He had wanted to be a big shot.

Instead he was tagged with a name like Sparky which infuriated him.

It reminded him of his volatile personality which had gotten him into so much trouble in his life.

Why couldn’t I have been given a cool nickname like, Tex, or Spike, he said to himself.

Instead, he lamented, I got named after a stupid fucking horse from a cartoon.

Why couldn’t I have been born normal, he asked God. Why couldn’t I be the

one who had three kids, a happy home and a life as a respected doctor?

Instead I run dead-end nightclubs dealing with white trash and hookers.

He confided all this to his handler.

His handler listened patiently.

This is your shot at redemption, Jack, he told him. All your pain goes away.

Jack agreed.

And so he went to the DPD that Friday night to kill Oswald at the midnight conference.

But a combination of not getting close enough and a lack of guts gave him pause.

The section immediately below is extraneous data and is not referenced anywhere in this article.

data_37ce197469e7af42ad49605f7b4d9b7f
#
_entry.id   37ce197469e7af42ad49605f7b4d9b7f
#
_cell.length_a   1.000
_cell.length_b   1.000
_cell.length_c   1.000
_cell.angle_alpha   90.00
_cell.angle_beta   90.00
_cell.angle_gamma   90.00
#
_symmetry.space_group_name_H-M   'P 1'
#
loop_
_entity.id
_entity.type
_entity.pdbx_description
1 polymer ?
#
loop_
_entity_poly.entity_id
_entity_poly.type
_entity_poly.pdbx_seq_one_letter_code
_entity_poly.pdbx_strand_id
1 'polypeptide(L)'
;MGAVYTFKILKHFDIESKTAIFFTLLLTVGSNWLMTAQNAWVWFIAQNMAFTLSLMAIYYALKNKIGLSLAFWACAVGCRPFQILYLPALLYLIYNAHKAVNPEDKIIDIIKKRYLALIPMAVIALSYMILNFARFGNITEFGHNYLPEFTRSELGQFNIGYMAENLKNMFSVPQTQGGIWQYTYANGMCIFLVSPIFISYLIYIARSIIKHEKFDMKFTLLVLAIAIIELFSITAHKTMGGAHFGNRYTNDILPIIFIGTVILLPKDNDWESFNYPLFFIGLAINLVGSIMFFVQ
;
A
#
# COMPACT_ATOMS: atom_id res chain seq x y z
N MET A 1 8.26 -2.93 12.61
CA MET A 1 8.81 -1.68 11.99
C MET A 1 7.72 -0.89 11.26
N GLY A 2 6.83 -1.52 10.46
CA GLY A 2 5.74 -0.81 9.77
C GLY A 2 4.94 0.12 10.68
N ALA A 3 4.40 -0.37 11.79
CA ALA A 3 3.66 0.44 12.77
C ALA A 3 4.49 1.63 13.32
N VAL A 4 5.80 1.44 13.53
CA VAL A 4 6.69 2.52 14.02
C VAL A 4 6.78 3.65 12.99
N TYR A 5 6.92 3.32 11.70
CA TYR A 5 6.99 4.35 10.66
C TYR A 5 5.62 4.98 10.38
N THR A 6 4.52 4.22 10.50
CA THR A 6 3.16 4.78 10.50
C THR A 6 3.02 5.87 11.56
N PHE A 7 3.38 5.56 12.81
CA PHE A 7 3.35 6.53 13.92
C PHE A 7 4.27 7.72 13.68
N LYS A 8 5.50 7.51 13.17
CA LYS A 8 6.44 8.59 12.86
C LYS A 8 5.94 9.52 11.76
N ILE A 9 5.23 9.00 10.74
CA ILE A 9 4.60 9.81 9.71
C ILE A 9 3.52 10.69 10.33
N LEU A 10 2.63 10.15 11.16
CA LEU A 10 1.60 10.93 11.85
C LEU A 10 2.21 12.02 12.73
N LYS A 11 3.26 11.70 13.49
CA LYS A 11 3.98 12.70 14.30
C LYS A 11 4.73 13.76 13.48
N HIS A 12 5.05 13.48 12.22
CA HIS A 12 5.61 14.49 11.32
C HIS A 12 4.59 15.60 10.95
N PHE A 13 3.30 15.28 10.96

To be honest, a part of him identified with Lee Oswald.

He’s a schmuck and a chump like me, thought Jack. Just another guy who is being used.

Jack Ruby was a tough man but not a cruel man.

He did get a good conduct medal upon being honorably discharged from the US Army Air Force.

The girls who worked for him at the Carousel Club loved him.

He in turn loved his mother.

He was hardly the ruthless businessman.

Truth be told, Jack was nearly broke.

He was always borrowing money.

He was a soft touch in return.

Accounting was not his forte.

Ralph Paul was his best friend. This is part of his testimony before the Warren Commission on 4/15/64, which, ironically, is tax day. He is being interviewed by Mr. Leon D. Hubert, Jr., assistant counsel of the President’s Commission.

Mr. HUBERT. So, you would be seen counting the money?